It's that time of year, when the world falls in love, every song you hear, seems to say: Merry Chri—hey get out of here with that Christmas nonsense! Today is not your day! You get ALL of the fun good holiday shenanigans, so why not leave this post alone, greedy, huh?
Hanukkah is the festival of lights! And how bright and shining are their pop culture brethren. On today, the 8th and final day of Hanukkah (or Chanukkah, for you purists out there), we bring you arguably the most...polarizing token of Jewish magic: South Park's own ode to the festival of lights, The Dreidel Song.
Now, it's easy to brush off South Park as one of those simply-crude-and-unintelligent when really we all know how wildly intelligent and biting the humor is of misters Trey Parker and Matt Stone. Yes, a song about Dreidels that includes lines about Jews being lame and loving Courtney Cox on Friends—all brought to you by a magical poop named Mr. Hanky—can actually be witty social commentary. You see, what's going on here outside of the incredible lyrics like "'Cos when you learn, to make the dreidel spin / You'll know, our people always win!" and "Courtney Cox, I love you. ' You're so hot, on that show" and "Jews, play stupid games / Jews, that's why they're lame" is actually a story in three parts, all ending up at the same conclusion. The holidays are cluttered, jumbled together into one part of the year, all trying to take attention away from each other by being the loudest, most-loved holiday of all (even when maybe they know they're not). But even in that aspiration, the holidays lose what they're really all about—washed out by the inevitable jockeying that comes with trying to take the top position on the totem pole.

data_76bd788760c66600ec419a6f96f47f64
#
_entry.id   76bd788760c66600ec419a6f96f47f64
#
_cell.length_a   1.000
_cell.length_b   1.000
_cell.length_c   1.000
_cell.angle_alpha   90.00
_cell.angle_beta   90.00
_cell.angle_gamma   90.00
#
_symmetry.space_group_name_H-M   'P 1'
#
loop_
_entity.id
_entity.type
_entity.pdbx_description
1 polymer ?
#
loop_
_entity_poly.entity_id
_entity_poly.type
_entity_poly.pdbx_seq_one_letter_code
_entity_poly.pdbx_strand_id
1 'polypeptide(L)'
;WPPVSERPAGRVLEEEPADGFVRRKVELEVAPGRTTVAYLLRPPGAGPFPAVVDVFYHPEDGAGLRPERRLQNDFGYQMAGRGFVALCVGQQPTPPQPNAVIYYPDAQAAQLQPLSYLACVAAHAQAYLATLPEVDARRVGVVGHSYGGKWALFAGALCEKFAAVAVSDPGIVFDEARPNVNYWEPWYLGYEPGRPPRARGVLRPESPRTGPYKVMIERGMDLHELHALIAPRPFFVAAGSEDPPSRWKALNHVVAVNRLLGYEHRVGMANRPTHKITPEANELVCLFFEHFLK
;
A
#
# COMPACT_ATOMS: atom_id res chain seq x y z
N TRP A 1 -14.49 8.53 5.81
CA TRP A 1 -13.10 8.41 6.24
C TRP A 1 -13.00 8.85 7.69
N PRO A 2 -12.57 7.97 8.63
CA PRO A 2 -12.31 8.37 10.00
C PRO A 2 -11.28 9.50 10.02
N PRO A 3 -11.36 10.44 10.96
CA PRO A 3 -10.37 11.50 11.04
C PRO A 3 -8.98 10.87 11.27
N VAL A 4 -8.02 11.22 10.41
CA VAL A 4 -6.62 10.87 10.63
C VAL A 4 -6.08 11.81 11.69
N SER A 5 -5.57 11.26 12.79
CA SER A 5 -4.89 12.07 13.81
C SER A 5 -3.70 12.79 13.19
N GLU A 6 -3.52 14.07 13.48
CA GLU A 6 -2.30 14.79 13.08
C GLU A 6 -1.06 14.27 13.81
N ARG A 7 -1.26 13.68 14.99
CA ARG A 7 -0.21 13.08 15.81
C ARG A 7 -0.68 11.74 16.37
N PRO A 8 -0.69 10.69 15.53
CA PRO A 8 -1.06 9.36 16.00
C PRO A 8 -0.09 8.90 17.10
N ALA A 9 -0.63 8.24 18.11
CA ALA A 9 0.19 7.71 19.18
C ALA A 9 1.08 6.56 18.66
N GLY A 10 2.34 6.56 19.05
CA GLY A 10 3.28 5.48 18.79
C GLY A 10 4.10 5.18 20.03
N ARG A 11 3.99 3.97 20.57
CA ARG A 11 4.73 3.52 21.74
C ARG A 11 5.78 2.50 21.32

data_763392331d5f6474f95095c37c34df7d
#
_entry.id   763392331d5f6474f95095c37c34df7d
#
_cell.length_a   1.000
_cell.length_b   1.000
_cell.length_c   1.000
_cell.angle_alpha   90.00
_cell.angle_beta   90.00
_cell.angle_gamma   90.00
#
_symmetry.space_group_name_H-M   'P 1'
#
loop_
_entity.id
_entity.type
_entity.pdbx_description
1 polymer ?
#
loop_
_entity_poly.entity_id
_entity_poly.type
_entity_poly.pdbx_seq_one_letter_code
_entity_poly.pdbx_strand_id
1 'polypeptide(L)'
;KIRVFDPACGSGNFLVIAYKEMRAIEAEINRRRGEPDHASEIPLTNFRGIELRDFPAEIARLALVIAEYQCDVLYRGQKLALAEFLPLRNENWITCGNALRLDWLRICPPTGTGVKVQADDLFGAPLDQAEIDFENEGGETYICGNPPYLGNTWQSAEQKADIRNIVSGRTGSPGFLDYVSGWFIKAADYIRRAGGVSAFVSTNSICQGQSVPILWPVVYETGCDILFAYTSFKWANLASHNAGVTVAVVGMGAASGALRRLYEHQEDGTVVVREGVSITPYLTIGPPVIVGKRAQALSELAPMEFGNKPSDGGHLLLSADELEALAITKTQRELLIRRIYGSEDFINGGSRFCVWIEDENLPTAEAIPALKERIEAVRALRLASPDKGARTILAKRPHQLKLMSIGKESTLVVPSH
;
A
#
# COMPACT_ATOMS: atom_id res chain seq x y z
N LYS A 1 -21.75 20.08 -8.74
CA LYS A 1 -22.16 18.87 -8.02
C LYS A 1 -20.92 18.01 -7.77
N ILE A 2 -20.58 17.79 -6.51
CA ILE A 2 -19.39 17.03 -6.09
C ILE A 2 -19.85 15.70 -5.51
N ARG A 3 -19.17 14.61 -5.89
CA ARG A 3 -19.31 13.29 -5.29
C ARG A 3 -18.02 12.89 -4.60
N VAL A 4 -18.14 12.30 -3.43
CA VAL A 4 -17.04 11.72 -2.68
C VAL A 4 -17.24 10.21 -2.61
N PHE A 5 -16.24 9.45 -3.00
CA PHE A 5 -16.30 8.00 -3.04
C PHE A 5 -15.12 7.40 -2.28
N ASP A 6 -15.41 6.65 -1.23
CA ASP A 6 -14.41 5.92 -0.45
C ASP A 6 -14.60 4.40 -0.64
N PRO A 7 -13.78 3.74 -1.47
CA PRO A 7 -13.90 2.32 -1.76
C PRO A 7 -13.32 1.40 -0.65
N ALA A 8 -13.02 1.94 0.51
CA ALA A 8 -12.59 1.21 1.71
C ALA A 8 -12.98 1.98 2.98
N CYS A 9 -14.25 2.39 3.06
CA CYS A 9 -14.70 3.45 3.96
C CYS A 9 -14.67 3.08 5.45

But it's not just that, either. Stone and Parker's simple melody is a stylized decision that also represents the childish, storybook nature with which people obsess over the holidays, when it's really just become another chance for commercial entities to make an extra dollar. Drowned out, diluted, and seemingly uncool, Kyle is the only one who really understands the original words, themes, and meanings to The Dreidel Song, but his one, singular voice cannot raise above the crowd, and only then blends in amongst the masses.
And to make this sort of statement all through the lens of a comedic, seemingly infantile-to-the-uninitiated cartoon show? Well, now that really is something, huh? No wonder those boys won all those Tony Awards for The Book of Mormon. They really know how to lambast the religious fervor with which Americans view the commercial nature of the holiday season. It is stupid on purpose, but also packed with commentary. Who says comedy can't be smart?
What are your favorite Hanukkah moments in pop culture history? Let us know in the comments!
[Photo Credit: Comedy Central]
Follow Alicia on Twitter @alicialutes
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